Old Gostiny Dvor – the oldest courtyard of Moscow. It occupies a small quarter of Kitay-gorod between Varvarka and Ilinka streets.
The area where the Old Gostiniy Dvor located, has become an important center of trade in the XV century, when merchants settled there previously traded in the Kremlin. The first mentions about Gostiny Dvor was by Sigismund von Herberstein, who was in Moscow in the middle of the XVI century .: “Near the fortress there is a large, walled house, called the court merchants, which merchants live and store their goods.” Stone buildings were built in the 1590s. Construction was led by a wealthy merchant Averky Kirillov.
In 1786 Catherine II ordered “Gostiniy Dvor to sell by parts with the obligation to bidders who wish to have a new built such as the square,” as it had already decayed, and there was the threat of a collapse of the building. The project of the new building was designed by Gvarengi, which has undergone some changes in the process of binding to the difficult terrain. Moscow architects not strictly monitor compliance with the project, and the owners have built a “very slow and uneven”.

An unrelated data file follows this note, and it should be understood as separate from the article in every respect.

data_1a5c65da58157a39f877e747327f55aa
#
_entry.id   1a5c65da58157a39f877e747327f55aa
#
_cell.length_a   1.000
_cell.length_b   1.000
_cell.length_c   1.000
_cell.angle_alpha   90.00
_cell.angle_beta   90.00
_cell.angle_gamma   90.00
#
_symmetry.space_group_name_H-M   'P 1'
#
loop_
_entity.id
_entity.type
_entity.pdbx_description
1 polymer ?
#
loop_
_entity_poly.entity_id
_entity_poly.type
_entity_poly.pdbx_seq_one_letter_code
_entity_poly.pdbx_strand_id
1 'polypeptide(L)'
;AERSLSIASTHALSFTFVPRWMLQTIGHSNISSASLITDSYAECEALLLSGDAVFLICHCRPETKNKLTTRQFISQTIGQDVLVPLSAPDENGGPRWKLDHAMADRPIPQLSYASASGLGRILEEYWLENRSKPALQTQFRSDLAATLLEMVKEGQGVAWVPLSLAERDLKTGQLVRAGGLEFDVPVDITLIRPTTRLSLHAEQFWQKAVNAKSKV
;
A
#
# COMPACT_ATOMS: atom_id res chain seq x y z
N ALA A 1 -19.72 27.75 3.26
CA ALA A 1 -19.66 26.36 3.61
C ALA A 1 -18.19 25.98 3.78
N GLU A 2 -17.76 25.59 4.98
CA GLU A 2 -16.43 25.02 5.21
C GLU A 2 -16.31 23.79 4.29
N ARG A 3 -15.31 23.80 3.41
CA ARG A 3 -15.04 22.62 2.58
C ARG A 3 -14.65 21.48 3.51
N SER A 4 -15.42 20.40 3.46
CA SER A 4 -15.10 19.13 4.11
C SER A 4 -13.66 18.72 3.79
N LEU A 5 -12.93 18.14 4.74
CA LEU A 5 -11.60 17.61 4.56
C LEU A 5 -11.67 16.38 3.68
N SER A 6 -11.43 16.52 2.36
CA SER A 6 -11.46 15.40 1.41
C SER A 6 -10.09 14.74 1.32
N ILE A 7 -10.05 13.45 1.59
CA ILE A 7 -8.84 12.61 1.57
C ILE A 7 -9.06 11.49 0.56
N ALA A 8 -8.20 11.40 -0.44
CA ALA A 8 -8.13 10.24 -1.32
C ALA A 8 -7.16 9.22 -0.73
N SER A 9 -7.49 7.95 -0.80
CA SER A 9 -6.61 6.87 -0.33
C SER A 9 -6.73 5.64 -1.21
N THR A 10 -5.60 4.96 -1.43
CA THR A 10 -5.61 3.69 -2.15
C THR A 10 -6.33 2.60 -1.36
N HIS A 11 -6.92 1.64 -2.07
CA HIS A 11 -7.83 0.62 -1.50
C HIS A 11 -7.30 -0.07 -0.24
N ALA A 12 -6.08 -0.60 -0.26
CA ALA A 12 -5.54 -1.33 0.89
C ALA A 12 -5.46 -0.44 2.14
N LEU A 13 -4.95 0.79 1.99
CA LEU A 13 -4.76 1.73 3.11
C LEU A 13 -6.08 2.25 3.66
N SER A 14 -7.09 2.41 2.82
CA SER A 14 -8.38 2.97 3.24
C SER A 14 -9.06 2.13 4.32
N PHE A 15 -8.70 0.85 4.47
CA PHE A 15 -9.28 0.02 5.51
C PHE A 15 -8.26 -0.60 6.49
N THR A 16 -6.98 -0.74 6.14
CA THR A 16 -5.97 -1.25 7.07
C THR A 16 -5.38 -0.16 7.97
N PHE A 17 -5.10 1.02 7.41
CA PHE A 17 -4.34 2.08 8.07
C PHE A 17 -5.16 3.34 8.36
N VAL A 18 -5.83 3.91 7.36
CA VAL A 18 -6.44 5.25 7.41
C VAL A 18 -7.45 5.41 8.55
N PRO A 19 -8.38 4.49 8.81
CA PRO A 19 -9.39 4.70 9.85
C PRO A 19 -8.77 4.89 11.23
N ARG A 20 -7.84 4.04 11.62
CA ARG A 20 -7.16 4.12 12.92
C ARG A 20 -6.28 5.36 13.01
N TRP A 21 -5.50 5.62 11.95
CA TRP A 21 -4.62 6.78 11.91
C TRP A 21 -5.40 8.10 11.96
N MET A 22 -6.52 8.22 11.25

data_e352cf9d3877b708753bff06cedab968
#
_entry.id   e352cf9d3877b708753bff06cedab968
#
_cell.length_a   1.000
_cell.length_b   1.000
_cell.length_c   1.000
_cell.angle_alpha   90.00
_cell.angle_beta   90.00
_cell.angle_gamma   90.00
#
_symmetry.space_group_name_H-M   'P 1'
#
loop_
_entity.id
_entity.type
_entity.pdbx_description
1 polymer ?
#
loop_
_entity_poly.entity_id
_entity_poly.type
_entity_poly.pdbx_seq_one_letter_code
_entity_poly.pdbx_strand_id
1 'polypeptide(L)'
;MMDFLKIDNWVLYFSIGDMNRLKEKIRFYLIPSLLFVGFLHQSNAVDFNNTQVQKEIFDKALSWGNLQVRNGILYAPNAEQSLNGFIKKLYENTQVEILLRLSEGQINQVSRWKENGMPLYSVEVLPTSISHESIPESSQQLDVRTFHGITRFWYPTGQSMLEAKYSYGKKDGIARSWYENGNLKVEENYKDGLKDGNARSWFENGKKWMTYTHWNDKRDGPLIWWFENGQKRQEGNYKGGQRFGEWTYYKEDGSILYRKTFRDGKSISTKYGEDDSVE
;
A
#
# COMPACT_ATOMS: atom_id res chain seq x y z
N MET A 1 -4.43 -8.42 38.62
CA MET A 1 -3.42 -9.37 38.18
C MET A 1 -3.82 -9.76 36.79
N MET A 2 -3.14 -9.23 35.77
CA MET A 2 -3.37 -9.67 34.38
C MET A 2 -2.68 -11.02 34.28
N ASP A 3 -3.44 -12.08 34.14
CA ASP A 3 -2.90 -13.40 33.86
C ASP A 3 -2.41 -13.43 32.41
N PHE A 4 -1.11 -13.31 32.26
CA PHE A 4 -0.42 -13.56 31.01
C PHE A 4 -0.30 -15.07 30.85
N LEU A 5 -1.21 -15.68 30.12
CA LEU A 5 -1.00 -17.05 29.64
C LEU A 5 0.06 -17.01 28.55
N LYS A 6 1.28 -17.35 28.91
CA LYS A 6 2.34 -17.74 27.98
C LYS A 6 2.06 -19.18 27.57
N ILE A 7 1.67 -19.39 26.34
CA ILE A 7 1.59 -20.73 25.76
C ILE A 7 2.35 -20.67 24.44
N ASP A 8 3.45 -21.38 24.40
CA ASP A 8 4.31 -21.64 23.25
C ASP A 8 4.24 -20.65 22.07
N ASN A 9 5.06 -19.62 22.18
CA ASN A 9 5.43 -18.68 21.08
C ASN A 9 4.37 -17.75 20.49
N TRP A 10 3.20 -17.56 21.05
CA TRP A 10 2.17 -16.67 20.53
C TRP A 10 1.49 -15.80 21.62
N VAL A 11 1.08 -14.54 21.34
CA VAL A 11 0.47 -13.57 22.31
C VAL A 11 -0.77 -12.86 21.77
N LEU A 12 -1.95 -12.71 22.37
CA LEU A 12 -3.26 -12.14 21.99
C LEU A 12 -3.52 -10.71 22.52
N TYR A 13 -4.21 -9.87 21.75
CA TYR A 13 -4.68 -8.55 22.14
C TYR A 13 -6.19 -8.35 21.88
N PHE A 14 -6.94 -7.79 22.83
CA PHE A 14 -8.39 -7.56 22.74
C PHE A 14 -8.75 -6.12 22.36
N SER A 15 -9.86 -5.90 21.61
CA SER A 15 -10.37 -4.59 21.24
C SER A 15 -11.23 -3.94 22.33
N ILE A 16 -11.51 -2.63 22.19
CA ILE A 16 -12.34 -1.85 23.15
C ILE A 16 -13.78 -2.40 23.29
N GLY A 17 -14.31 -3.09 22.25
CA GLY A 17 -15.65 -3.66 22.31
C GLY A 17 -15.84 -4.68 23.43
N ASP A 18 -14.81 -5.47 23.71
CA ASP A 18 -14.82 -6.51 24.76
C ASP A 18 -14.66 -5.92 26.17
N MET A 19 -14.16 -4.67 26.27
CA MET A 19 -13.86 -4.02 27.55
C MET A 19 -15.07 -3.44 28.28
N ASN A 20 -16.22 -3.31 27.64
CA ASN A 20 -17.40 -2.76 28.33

Construction continued from 1791 to 1805 year. The building damaged by fire in 1812, but was rebuilt and completed in 1825-30 the years by O. Bove.
Old Gostiny Dvor became the prototype for similar buildings in other cities, but its original look was broken due to external and internal arcades owned shops.
At the end of the period 1996-1999 were carried out work on the reconstruction and restoration of the building for use as a trade and exhibition center. As a result, it was seriously changed the face of Gostiny Dvor. According to the project of Russian architects have built over the building a massive loft, courtyard, closed the glass dome, and on the south wing have built two floors. The gallery lost the view of the St. Basil’s Cathedral. The dome changed view of Kitay-gorod, opens from the Big Moscow River Bridge.